BNSF says a single dedicated train can carry approximately 69,000-81,000 barrels of crude. A unit train must have a minimum of 100 crude railcars for unit pricing.

Tesoro and Savage weren’t the only companies to come to Vancouver looking to take advantage of the U.S. oil boom, reports The Columbian. The port had already been getting numerous inquiries “around the movement of crude oil and liquid petroleum,” said Theresa Wagner, the port’s communications manager. So it decided to ask for formal proposals.

The state review could take a year, and the companies hope to start construction in 2014. The applicants say the oil terminal could bring $4.5 million in revenue to the Port of Vancouver annually and support 120 jobs.

The state Energy Facility Site Evaluation Council would review the proposed crude oil facility and make a recommendation to Gov. Inslee, who has the final say.

Rail Capacity

Washington’s rail infrastructure, from Vancouver to Longview, is superior than Oregon’s infrastructure from Portland to Port Westward, and can accommodate more rail traffic. If Vancouver Washington’s oil export terminal is approved, 4 trains, each more than a mile long, will run through Vancouver daily. That’s in addition to the coal trains.

Sightline Institute’s The Northwest’s Pipeline on Rails (blog) has a comprehensive, region-wide review of all the oil-by-rail projects planned or currently operating in the Northwest. It does not count trains carrying coal down the Columbia.

Millennium Bulk Terminals near Longview Washington

Proposed Longview Coal Terminal

Millennium Bulk Terminals, is planning to develop a 406-acre Reynolds facility in Longview, Washington into a coal terminal, reports TDN[9]. Millennium’s CEO, said he thinks projected Asian demand for coal could support “multiple” terminals on the Columbia River.
The proposed export facility [10] would ship from 5 to 60 million tons of coal to Asia annually. Five million tones is an amount said to be roughly equal to the amount of coal burned in the whole state of Washington, reports SustainableBusinessOregon [11].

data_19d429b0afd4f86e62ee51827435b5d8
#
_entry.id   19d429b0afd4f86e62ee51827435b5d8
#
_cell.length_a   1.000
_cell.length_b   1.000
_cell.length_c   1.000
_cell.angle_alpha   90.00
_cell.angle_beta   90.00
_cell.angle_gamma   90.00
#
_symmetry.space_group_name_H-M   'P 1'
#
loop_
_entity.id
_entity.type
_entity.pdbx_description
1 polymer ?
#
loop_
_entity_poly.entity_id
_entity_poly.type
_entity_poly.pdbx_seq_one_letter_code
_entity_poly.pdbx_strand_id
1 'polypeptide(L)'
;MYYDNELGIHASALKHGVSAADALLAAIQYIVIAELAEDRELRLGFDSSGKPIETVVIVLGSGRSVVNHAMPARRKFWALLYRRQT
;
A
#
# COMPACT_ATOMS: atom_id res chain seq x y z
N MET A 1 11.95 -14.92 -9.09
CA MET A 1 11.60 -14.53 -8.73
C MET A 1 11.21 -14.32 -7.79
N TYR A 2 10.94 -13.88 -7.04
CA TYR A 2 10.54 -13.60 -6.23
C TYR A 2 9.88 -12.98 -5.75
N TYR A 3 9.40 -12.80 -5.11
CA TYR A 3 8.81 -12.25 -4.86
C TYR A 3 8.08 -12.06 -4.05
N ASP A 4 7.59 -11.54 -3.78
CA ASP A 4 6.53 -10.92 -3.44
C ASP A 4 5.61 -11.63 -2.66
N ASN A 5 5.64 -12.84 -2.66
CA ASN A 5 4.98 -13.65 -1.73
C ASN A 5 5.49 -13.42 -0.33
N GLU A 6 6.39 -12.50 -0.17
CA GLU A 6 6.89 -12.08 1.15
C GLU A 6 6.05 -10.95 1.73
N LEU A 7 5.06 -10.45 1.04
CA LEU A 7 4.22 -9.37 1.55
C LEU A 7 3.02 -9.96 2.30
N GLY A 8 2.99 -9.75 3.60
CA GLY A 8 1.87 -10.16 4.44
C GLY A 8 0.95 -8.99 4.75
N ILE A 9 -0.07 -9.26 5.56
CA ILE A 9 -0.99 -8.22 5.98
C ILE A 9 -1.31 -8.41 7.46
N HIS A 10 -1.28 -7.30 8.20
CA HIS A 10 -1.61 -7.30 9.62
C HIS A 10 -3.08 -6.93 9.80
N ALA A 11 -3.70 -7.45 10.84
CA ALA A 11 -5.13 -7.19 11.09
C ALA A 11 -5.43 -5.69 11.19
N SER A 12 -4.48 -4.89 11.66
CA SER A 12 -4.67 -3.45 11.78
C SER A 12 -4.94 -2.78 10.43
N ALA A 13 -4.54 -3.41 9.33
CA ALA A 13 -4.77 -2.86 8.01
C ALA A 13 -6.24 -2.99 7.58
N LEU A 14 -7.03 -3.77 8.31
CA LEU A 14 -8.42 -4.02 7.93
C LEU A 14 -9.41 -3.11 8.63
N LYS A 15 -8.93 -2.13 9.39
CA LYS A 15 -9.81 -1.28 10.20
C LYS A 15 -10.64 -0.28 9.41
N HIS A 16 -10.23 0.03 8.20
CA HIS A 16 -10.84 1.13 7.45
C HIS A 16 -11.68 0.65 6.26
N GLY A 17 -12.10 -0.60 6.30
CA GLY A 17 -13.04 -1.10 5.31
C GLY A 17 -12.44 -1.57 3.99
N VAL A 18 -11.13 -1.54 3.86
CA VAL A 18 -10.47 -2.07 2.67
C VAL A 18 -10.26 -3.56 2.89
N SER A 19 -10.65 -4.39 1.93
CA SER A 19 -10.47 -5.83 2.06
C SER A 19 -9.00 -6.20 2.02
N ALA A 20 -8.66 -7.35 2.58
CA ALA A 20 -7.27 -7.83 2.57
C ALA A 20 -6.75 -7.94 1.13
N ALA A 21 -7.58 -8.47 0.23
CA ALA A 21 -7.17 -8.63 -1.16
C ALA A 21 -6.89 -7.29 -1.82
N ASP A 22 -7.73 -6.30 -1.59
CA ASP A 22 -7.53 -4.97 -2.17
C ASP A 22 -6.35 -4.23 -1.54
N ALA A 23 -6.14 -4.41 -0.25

If approved, Longview’s proposed Millennium Bulk Terminal would export 44 million tons of coal per year (the largest in the United States), and would bring 16 coal trains down the Columbia and through Vancouver and Longview each day.

A mudslide derailed a BNSF freight train near Everett last year and a coal train derailed north of Pasco, Washington, on July 2, 2012, spilling coal from 31 cars.

Proposed Vancouver Potash Terminal

Vancouver’s proposed oil export-facility at Terminal 5 isn’t the only project planned for Vancouver’s 218-acre Terminal 5.

Global mining giant BHP Billiton planned to build an export facility at Terminal 5 to ship potash — a crop nutrient — primarily to Asian markets. In 2010, BHP, based in Melbourne, Australia, selected the Port of Vancouver’s Terminal 5 as its preferred site for an export facility. with construction expected to begin in 2014. The Potash facility didn’t happen, with Billiton killing their Vancouver plan (for the moment).

The West Vancouver Freight Access project by the Port of Vancouver is investing in freight rail infrastructure to move “unit” trains through the Port without disrupting the BNSF yard in Vancouver, WA.

Portland’s terminal 5 has also operated a $48 million Potash export facility since 1997. The potash export business, which is a benign mineral, has been good for the region and has generated little or no controversy.

Imports and exports at the Port of Portland total about $15.4 billion annually. The Port of Vancouver contains five terminals along with the largest mobile harbor crane in North America, for wind energy equipment. Their top exports include wheat, scrap metal, bulk minerals and pulp. Both ports can accommodate Panamax vessels.

West Hayden Island is a largely undeveloped wilderness area, located just west of the Burlington Northern Railroad bridge. The beach is publicly accessible but there are no public roads available. Much of the 800 square acres is currently a nature preserve and owned by the Port of Portland.

Proposed Portland Auto Import Terminal
The Port of Portland hopes to develop at least 300 acres in West Hayden Island for a marine terminal. Portland’s Planning and Sustainability Commission send a proposal to the City Council in July, 2013.

The City of Portland planning process lead to a proposal to annex West Hayden Island, making way for a plan for future development by the Port of Portland.

The Oregonian, the The Audubon Society, Portland Business Alliance and the Port of Portland have more on the West Hayden Island proposal.

Wheat and Trade


Coal/Oil Export

NEXT: Events

RETURN TO: Hayden Island Info